Appropriate blood pressure for the “old-old” (85 years and older)
Albert J Finestone
Temple University, School of Medicine, Philadelphia, PA, USA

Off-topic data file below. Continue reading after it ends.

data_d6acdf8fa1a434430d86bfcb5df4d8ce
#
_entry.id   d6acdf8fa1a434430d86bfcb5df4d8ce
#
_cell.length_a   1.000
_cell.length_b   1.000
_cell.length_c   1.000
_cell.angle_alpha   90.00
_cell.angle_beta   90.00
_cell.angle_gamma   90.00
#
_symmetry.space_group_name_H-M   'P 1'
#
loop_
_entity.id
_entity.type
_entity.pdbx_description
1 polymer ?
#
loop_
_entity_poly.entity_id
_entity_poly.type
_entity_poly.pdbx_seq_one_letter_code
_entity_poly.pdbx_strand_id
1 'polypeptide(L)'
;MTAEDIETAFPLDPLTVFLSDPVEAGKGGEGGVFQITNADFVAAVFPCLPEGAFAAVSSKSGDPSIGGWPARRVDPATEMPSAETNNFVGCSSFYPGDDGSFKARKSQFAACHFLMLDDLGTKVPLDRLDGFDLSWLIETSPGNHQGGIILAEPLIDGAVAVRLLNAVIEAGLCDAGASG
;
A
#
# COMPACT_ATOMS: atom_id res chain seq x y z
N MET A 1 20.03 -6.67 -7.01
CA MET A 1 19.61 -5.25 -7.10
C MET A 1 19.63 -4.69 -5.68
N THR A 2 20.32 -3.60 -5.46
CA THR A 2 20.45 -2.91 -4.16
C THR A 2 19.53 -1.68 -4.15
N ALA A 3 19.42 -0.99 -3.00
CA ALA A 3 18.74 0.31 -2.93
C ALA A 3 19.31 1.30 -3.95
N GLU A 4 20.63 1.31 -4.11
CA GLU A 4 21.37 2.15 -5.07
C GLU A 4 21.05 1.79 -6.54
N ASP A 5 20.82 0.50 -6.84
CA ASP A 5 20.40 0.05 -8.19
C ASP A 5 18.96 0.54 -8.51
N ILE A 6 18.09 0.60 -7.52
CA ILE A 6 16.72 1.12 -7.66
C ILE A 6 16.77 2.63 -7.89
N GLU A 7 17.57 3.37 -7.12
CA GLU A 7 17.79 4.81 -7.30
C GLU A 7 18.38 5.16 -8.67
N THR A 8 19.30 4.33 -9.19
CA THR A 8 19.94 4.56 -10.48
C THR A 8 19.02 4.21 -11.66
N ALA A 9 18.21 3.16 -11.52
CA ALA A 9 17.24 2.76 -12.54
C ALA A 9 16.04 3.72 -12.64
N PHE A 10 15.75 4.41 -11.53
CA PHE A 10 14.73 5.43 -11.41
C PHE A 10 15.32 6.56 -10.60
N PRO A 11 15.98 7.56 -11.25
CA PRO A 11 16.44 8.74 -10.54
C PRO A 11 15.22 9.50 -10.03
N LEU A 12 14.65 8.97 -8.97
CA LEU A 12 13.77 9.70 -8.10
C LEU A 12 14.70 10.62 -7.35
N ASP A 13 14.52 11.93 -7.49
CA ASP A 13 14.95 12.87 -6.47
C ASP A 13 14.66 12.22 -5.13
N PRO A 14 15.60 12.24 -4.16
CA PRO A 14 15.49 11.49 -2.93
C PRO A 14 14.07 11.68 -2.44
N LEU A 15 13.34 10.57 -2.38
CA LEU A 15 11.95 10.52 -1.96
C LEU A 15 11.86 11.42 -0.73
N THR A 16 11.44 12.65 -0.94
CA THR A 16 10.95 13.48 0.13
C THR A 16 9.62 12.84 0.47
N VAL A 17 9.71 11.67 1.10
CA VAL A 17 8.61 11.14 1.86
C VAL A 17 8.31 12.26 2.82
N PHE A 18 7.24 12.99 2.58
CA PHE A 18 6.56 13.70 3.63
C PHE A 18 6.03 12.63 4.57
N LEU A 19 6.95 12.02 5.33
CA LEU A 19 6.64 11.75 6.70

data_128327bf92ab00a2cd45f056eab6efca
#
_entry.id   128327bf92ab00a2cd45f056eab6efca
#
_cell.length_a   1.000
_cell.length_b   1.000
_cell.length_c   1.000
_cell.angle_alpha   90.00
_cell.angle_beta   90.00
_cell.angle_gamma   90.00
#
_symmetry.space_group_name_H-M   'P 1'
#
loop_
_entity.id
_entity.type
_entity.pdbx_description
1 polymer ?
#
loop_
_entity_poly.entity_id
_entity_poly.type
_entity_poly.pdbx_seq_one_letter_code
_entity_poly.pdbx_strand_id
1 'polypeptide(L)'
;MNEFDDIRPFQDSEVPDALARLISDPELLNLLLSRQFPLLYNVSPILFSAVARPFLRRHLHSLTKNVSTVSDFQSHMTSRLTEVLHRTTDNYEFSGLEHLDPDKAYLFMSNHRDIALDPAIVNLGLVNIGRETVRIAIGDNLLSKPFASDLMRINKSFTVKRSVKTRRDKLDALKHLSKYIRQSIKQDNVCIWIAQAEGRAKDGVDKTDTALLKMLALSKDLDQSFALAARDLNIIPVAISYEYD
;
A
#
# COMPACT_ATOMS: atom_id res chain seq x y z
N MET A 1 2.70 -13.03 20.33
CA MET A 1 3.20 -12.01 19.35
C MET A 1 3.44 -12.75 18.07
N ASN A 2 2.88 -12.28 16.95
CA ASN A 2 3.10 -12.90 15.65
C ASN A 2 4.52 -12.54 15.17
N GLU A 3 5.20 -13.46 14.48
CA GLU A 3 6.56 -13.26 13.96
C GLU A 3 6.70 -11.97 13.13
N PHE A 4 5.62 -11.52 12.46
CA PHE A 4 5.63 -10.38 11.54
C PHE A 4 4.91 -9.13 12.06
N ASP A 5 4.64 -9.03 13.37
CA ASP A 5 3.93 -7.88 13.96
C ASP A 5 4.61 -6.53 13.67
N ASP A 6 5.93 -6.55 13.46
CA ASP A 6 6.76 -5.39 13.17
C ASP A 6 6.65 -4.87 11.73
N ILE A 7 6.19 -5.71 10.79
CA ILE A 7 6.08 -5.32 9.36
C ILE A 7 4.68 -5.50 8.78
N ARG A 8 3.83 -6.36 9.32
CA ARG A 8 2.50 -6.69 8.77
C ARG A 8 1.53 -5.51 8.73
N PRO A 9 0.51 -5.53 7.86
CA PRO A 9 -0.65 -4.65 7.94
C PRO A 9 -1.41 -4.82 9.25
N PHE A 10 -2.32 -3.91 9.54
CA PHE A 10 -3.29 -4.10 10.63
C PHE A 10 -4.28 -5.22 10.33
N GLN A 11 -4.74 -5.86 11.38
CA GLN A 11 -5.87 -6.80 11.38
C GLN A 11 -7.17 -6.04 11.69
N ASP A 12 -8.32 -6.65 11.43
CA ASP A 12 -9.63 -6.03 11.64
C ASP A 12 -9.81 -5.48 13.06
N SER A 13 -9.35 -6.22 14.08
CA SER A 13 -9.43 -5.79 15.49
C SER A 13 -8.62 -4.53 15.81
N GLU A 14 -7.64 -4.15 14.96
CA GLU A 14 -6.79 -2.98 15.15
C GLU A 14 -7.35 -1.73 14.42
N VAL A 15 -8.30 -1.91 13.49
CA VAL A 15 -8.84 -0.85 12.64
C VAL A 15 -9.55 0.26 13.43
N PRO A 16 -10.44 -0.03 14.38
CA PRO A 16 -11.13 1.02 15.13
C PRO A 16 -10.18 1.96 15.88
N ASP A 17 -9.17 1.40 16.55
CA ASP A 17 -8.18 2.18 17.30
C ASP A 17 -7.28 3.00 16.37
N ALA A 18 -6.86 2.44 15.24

Treating hypertension in patients over the age of 85 years, ie, the “old-old”, presents a challenge that is different from that encountered when treating any other age group. In 2010, individuals aged over 85 years were estimated to comprise 1.85% of the US population, with an estimate of 2.03% projected for 2025.1 Clearly, this is a small percentage, but not an insignificant number. When treating hypertension in patients over the age of 85 years, the usual target blood pressure is 150/80 mmHg for reduction of the risk of stroke, heart attack, and other cardiovascular events.2 In medical practice today, blood pressure is measured by a nurse or health worker using an automated blood pressure device, but not after a short rest, sitting or standing (as recommended to measure orthostatic hypotension, particularly if the patient is on treatment with antihypertensive medications). I will continue to emphasize orthostatic hypotension, since during sleep, the elderly – either under medication treatment, or not – frequently get out of bed during the night to urinate, which is associated with the usual drop in blood pressure during sleep.
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